As a young college student, I took a trip one Spring Break to New York City. I had grown up in a small, mid-western town and while I had enjoyed a long stream of missionaries sharing their stories in church services as a child, my personal multi-cultural experiences were few. I watched out the window of the van and this amazing city spread before me, populated with people who didn’t look like or do things like me. We spent the week working side by side with members of a Jamaican church, painting, cleaning, working.
More than once that week, I observed one of my fellow workers and thought of how they simply didn’t know what they were doing, that they were naive and not well versed in the “American Way”…that my ways were always better than what they were doing. And that week, I was given what might be the wisest advice of my life. A local pastor reminded us that, when we observed something that was out of our realm of understanding, we should think “My, that’s different. I wonder why they do it that way?”
My journey in cross-cultural ministry took me to many more cities and to many more encounters that challenged my way of thinking. That phrase would pop into my head, arresting the all-too-frequent self-centered thoughts I was having. It came to represent for me a compassion for those around me…that I wouldn’t just automatically assume that my way was the best way but rather, think critically about the reasons behind other’s actions and motivations.
Just the other day, while out driving with my children, we saw a woman with a large basket balanced upon her head. A common site in many parts of the world, but an odd one in our little corner of the world. My son excitedly took notice and said “That’s weird.” Realizing the opportunity for a “teachable moment”, I taught them the phrase I had learned so long ago. We brainstormed about how she balanced her load, why it was on her head, where she might be from and what was in her basket. They all agreed that being able to do such a thing was “way cool”.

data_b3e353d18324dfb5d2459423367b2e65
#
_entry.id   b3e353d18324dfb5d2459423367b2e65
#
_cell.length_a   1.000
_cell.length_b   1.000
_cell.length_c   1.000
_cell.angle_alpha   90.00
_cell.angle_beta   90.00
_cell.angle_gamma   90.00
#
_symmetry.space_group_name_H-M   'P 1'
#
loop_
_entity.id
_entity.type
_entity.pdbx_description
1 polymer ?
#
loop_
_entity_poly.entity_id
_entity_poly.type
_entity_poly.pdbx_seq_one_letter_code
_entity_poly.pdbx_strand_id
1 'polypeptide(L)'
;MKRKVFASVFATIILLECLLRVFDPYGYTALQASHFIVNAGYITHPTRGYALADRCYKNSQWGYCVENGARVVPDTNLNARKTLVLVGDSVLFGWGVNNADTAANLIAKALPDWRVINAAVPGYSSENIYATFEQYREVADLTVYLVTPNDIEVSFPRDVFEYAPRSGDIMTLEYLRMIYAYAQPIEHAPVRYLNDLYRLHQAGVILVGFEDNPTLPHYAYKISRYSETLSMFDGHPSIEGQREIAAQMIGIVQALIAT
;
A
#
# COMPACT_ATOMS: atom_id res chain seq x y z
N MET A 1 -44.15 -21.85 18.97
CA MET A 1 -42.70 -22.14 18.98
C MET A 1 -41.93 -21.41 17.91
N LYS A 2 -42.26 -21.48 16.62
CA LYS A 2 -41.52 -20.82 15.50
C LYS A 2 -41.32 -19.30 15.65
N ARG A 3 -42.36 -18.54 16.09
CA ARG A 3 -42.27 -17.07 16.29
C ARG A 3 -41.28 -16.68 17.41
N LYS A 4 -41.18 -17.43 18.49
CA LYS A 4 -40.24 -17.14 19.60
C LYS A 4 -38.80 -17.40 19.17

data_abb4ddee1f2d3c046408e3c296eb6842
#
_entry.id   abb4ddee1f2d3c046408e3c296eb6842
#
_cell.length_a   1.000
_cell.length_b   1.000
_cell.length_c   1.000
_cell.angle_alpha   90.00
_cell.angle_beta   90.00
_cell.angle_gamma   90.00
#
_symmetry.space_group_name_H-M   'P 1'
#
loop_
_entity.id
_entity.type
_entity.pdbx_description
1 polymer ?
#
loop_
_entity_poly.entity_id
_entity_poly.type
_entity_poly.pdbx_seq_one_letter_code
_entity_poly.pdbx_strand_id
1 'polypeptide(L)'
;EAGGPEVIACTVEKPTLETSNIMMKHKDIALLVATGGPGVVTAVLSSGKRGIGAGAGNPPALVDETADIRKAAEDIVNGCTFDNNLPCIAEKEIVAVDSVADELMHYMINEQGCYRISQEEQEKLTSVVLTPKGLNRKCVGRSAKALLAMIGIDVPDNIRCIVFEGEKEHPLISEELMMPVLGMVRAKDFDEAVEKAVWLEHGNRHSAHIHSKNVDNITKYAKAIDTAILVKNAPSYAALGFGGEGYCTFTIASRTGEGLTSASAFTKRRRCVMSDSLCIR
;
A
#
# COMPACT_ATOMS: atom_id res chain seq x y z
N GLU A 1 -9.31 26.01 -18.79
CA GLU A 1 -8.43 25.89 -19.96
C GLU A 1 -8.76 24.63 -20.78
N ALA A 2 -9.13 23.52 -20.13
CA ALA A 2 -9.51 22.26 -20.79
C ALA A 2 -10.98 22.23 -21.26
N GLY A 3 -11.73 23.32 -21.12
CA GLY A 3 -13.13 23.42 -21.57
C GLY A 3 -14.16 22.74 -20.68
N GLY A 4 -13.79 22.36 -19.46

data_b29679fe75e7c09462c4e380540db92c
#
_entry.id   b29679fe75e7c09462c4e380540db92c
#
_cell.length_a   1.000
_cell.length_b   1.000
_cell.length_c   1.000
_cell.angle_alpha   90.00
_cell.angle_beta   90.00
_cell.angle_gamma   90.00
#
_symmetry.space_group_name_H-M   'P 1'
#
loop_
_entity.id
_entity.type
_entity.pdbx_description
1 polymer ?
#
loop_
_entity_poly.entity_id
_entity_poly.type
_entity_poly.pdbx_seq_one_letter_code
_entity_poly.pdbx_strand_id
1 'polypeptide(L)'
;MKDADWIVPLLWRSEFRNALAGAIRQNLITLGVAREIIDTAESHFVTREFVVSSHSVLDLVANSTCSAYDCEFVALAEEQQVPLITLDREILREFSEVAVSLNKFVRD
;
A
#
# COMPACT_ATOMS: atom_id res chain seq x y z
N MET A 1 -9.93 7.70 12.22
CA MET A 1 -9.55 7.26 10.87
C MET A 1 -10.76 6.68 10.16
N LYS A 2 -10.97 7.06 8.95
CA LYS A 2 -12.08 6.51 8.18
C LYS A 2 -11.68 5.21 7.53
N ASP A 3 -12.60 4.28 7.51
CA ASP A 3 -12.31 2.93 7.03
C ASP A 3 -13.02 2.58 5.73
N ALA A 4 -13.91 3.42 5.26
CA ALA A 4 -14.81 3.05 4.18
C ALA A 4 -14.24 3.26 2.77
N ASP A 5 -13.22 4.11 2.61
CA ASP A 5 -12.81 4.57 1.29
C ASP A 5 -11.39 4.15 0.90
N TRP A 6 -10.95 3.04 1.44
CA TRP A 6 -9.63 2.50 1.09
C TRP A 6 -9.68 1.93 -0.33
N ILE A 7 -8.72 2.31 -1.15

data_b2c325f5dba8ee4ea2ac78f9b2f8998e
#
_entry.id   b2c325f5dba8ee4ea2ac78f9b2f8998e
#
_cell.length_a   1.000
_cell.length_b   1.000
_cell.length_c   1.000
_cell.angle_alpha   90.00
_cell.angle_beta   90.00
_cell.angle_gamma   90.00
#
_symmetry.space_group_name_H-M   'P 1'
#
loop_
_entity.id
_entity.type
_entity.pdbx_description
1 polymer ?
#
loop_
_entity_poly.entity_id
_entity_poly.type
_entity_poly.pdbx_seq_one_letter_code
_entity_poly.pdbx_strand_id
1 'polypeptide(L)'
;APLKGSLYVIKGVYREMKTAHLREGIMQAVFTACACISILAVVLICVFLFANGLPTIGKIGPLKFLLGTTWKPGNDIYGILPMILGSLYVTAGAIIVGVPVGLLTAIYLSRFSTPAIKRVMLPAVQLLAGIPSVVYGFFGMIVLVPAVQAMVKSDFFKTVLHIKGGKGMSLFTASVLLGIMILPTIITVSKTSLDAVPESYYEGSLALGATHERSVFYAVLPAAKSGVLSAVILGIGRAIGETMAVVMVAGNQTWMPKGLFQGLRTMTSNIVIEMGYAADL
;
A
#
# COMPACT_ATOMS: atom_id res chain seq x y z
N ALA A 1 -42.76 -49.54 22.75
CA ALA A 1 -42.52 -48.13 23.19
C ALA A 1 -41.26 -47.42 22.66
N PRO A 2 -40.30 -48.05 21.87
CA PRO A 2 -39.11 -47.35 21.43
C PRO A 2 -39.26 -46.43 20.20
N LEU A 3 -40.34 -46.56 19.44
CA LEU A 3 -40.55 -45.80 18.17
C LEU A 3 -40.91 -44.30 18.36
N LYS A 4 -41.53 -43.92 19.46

Many times, I encounter mothers whose choices don’t look like mine. I fight the urge to tell their they are wrong. I fight the urge to tell them that I know better. I fight the urge to remind them that I’ve been on the journey longer, read more books, devoured more research, follow more blogs.
But let’s talk about the reality. Every mother is unique. Every baby is unique. Every experience is unique. Every culture is unique. Every home is unique. Every experience is unique.
And that is exactly as it should be.
As a breastfeeding advocate, teacher, supporter, and expert, it is essential that I understand that breastfeeding is not a cookie-cutter experience. It doesn’t ever look just like the books say it will. It will always be full of challenges and joys that we never expect. It will always look different than my experience.
And my experience was awesome..and terrible. I leaped over hurdles and also landed flat on my face sometimes. All too often I hear blanket advice given like “If you have thrush, the only thing that will work is gentian violet” or “If your nipples are sore, it means that your latch is wrong.” Great advice IF your thrush resolves with gentian violet or your pain is from a shallow latch…but if not? Time to realize we are unique and different. Time to realize that everyone’s experience informs the experience of all of us.
Failing to recognize that we don’t have a corner on the knowledge and understanding of breastfeeding is a great barrier in being able to reach a large audience with our support. It is something that I must remind myself of everyday.
“My, that’s different. I wonder why she does it that way?”